New distribution map of Y-haplogroup E-M81

i think i read somewhere that nowadays almost noone in marseille is completely french with most people having rather recent ancestry from somewhere else. probably similar with most french cities, and north africans are just a few among many others.
france was always quite cosmopolitan muslim moors likely contributed only little to the e-m81 frequency among "native" french.

Yes
As i am not going to mesure how french
A person is ..:unsure:
I believe that if s person who lived in marsile for example :from 1800AD with ancestors from sardinia and corsica
Who
Want to identify as french
absorbed and adopted french culture language
marry a french woman
(that is what happen with some of the algerians like danny boon his mother is french his father kabyle algerian)
Than i see this person as french as can be
But i am not french so i can't decide for french people how to see a person
Just expressing my opinion :unsure:
 
the question is how much of e-m81 haplotypes
are related to the muslim rule of iberia
or they are more ancient like dated to roman period/ carthegenians :unsure:

p.s
i am not familier with spanish history
but if there was a mass conversion to christianity of the muslim invaders
than it could explain some of those e-m81:unsure:


conversion was in 1492

those that did not want to convert went to portugal and then netherlands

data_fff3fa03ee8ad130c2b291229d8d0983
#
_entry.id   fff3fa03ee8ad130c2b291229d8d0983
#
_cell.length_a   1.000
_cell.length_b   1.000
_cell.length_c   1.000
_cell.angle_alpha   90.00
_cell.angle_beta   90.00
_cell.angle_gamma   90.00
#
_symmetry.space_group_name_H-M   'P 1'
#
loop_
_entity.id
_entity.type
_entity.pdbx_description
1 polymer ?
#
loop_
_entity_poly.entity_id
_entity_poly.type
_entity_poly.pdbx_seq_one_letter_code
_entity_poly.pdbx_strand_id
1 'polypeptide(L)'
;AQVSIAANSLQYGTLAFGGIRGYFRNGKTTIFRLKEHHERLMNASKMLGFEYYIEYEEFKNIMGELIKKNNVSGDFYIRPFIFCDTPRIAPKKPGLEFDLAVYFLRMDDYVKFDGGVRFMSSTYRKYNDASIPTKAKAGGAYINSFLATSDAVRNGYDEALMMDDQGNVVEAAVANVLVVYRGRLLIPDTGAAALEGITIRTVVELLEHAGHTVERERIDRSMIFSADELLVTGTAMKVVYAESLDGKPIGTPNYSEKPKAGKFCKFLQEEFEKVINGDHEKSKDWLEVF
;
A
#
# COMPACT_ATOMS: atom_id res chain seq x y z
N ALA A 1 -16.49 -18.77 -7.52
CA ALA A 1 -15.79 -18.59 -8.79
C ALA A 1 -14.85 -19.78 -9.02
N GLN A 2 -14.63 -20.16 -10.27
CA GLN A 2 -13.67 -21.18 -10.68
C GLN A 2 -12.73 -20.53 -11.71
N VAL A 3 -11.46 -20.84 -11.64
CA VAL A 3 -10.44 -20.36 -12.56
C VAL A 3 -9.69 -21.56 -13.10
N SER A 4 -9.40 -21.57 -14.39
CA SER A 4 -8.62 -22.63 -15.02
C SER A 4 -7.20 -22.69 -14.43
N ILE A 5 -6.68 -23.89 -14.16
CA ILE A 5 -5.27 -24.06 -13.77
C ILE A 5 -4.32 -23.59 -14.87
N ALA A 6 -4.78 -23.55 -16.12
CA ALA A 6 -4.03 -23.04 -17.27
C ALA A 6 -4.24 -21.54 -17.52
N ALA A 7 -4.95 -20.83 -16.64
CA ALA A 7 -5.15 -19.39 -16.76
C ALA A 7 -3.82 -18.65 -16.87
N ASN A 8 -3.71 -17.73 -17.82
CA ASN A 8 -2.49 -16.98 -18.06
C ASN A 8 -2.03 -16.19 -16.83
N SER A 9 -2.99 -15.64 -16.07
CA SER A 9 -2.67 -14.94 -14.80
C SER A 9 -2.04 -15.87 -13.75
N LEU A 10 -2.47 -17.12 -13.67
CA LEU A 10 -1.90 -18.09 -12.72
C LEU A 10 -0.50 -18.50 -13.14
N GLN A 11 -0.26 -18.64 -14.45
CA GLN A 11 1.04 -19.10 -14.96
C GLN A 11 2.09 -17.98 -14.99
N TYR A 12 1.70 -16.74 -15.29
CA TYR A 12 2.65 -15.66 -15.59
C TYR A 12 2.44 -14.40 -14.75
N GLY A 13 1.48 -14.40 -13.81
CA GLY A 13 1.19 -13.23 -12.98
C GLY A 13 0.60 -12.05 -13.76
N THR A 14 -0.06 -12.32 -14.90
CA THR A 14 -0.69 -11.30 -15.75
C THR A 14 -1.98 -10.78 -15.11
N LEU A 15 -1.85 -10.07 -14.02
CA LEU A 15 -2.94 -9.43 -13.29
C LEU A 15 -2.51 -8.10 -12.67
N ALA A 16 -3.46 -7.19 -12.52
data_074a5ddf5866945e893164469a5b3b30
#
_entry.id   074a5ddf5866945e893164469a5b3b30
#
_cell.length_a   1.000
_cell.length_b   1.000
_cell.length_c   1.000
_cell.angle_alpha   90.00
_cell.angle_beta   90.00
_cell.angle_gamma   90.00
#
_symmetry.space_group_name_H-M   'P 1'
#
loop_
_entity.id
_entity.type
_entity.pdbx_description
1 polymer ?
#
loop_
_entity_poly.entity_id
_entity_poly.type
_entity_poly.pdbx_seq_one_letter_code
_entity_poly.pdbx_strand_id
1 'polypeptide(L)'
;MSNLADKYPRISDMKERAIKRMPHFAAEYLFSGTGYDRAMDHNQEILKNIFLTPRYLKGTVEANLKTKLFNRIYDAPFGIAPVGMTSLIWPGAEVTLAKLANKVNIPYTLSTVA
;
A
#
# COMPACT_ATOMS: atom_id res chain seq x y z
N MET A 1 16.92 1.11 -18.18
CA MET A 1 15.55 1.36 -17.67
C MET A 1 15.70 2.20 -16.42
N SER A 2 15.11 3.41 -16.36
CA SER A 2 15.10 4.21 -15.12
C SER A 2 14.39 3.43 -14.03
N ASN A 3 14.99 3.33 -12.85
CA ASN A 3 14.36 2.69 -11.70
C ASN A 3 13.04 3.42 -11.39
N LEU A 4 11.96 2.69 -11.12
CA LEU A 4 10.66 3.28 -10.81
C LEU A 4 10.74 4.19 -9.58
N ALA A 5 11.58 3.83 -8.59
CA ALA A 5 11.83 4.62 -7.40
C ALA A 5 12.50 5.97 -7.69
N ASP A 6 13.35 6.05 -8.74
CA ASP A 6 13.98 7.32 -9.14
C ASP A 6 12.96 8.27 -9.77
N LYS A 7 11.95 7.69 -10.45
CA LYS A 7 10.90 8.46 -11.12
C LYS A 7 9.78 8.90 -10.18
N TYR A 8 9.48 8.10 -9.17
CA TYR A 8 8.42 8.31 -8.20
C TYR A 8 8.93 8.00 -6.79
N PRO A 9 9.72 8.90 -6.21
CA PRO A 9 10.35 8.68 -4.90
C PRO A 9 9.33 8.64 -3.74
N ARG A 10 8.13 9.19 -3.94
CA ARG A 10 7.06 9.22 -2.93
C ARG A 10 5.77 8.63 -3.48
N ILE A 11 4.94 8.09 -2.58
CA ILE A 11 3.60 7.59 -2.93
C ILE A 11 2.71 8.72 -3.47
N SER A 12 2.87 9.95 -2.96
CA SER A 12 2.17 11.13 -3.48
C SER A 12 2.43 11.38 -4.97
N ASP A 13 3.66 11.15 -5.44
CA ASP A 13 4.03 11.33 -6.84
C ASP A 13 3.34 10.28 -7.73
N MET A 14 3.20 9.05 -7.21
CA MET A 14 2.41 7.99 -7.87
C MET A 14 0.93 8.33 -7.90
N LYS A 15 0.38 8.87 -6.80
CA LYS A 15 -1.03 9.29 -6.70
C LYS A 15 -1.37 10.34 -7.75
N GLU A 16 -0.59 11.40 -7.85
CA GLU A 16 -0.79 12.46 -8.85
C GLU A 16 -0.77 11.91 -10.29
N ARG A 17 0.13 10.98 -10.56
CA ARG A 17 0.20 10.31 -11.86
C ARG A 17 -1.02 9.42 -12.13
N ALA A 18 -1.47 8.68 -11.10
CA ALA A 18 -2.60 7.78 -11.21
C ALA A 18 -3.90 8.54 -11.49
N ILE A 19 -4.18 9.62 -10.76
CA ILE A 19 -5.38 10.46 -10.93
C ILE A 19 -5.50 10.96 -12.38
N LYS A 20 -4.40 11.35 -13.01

-or oran africa and then genoa italy
- or the valencia ones went to venice but then moved on to the levant or augsburg germany via the german merchants in veneice
 
Is there any totally Spanish user in the genetics forums who is E-M81 from the Muslim era or in its defect of early time Spanish or French?

There is a lot of talk but where they are, there should be some on the net.
 
conversion was in 1492

those that did not want to convert went to portugal and then netherlands
-or oran africa and then genoa italy
- or the valencia ones went to venice but then moved on to the levant or augsburg germany via the german merchants in veneice

Interestingly, although some critical voices were raised about Christian Europe, the expulsion was also an attempt to end the idea that ran through Europe about the questionable Christianity of Spain because of the permanence of the Moors. As with the expulsion of the Jews in 1492, the Hispanic Monarchy sought to shake off its reputation as a country of converts and Muslim heritage.

After a year of preparation, the first Moors expelled were those of the Kingdom of
Valencia (the decree was made public on September 22, 1609), followed by those of
Andalusia (January 10, 1610),
Extremadura and the two Castiles (July 10, 1610),
in the Crown of Castile, and those of the Crown of Aragon (May 29, 1610).

Although the economic damage in Castile was not evident in the short term, the depopulation aggravated the demographic crisis of this kingdom that was unable to generate the population required to exploit the New World and to integrate the armies of the Habsburgs, where the Castilians formed their military elite.